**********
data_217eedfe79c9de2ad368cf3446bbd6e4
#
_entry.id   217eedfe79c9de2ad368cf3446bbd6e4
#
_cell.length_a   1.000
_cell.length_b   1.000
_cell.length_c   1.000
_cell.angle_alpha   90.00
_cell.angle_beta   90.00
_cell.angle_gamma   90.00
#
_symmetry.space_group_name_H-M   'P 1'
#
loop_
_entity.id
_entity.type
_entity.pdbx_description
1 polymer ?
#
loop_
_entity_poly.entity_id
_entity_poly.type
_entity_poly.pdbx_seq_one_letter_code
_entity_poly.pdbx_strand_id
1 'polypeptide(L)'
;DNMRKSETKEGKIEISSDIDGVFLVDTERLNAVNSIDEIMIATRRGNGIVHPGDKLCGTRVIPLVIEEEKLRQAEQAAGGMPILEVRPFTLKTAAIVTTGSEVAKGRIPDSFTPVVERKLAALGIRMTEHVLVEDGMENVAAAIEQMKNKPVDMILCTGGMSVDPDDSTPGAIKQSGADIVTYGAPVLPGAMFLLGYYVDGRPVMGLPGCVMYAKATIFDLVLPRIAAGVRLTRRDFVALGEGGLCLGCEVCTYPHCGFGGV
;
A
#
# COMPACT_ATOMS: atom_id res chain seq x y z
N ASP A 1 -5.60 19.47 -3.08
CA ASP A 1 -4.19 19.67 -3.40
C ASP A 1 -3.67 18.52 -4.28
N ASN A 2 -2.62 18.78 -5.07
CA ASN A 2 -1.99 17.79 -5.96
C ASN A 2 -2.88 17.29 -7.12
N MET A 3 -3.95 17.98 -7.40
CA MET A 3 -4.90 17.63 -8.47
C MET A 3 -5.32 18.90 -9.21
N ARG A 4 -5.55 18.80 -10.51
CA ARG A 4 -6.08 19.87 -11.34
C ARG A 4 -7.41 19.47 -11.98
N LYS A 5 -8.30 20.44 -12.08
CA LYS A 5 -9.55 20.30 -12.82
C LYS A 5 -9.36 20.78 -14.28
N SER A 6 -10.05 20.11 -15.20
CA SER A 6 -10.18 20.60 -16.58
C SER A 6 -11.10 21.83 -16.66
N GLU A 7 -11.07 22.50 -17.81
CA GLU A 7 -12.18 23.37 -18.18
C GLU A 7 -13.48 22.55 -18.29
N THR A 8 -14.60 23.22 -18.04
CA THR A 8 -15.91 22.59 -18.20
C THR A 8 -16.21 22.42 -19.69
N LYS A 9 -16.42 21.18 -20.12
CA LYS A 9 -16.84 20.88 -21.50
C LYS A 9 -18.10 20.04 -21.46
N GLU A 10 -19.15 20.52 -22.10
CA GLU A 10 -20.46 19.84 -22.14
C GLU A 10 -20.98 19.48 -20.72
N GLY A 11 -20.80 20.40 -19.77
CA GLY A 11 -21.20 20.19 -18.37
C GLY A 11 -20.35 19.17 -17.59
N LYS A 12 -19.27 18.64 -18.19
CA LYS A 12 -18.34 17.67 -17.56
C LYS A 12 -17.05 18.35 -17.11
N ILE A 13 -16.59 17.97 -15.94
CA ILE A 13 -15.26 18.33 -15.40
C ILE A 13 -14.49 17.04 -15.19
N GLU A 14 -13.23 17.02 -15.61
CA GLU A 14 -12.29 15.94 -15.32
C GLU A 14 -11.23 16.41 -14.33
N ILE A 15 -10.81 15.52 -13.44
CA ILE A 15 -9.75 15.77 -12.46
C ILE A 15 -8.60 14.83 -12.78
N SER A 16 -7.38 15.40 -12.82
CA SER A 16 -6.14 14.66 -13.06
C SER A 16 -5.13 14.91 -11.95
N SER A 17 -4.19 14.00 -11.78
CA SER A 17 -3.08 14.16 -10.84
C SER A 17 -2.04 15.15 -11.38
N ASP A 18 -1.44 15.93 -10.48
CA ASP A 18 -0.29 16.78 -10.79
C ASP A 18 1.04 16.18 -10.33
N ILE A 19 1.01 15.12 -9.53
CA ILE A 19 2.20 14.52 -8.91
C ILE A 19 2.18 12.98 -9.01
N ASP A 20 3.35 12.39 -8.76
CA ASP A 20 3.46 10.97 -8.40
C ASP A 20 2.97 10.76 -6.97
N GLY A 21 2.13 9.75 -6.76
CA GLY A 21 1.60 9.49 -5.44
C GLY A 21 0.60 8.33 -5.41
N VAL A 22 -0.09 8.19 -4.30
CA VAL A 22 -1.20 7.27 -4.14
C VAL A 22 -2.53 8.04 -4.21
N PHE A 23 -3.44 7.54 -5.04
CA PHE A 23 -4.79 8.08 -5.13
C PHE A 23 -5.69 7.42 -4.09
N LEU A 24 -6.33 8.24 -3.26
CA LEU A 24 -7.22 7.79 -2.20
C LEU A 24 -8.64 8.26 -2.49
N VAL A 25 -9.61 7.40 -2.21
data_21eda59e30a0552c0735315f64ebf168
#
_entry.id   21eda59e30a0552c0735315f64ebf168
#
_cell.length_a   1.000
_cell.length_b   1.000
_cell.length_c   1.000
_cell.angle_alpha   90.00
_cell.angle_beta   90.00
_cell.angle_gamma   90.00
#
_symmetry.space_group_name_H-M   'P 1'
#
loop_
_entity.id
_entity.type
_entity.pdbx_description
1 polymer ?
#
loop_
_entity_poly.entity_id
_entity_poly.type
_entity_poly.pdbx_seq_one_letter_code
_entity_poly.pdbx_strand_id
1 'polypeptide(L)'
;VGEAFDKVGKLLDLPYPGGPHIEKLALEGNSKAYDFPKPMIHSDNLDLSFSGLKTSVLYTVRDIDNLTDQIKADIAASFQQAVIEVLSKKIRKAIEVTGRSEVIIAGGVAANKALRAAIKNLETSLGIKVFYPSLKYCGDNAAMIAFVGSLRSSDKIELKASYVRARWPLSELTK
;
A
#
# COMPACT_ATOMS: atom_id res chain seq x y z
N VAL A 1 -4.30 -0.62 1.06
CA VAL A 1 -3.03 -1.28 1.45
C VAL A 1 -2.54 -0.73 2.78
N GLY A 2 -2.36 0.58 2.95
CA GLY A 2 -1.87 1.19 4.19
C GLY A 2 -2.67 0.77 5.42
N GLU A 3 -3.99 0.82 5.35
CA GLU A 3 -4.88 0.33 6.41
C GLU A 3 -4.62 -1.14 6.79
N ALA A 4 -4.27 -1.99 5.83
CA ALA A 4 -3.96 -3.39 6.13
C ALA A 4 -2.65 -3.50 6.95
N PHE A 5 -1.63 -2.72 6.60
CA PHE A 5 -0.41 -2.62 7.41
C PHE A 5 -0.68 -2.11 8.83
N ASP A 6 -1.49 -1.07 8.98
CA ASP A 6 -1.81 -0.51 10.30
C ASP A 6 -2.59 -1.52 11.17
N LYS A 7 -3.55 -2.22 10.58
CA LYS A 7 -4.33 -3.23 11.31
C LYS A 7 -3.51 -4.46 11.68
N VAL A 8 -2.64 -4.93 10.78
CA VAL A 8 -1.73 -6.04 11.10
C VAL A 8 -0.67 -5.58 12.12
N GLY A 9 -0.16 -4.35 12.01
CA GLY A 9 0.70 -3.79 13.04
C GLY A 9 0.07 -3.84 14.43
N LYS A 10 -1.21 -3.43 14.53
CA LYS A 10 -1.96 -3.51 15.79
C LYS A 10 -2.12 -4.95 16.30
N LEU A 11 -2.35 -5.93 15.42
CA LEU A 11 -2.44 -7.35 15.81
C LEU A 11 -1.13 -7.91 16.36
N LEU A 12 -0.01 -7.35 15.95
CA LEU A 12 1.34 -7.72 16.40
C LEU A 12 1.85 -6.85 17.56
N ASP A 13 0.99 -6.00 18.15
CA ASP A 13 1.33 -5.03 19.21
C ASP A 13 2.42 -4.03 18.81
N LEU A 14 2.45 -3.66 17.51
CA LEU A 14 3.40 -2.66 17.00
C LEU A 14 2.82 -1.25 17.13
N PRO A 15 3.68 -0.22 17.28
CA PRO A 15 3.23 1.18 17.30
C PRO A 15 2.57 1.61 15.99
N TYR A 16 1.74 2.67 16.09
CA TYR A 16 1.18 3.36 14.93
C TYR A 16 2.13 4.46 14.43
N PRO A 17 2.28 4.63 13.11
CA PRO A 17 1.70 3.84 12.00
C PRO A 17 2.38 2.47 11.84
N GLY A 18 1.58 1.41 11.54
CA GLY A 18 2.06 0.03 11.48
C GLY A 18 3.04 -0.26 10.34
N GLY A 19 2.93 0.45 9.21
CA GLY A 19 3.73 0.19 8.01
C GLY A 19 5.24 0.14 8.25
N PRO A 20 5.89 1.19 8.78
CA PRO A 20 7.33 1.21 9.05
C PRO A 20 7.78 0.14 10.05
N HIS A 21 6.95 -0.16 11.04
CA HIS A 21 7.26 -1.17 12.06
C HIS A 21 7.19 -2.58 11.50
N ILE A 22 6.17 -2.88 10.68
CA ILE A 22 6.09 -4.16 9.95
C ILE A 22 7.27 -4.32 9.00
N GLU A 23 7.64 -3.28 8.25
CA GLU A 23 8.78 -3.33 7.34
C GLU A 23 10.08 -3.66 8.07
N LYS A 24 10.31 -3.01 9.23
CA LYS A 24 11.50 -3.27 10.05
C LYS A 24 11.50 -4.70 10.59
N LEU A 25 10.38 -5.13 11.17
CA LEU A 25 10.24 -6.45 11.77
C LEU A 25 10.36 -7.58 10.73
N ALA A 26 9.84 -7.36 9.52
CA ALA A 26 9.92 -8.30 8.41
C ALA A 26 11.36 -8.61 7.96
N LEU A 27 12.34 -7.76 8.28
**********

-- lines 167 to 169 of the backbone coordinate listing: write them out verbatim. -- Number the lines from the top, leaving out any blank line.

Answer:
N LEU A 12 -0.01 -7.35 15.95
CA LEU A 12 1.34 -7.72 16.40
C LEU A 12 1.85 -6.85 17.56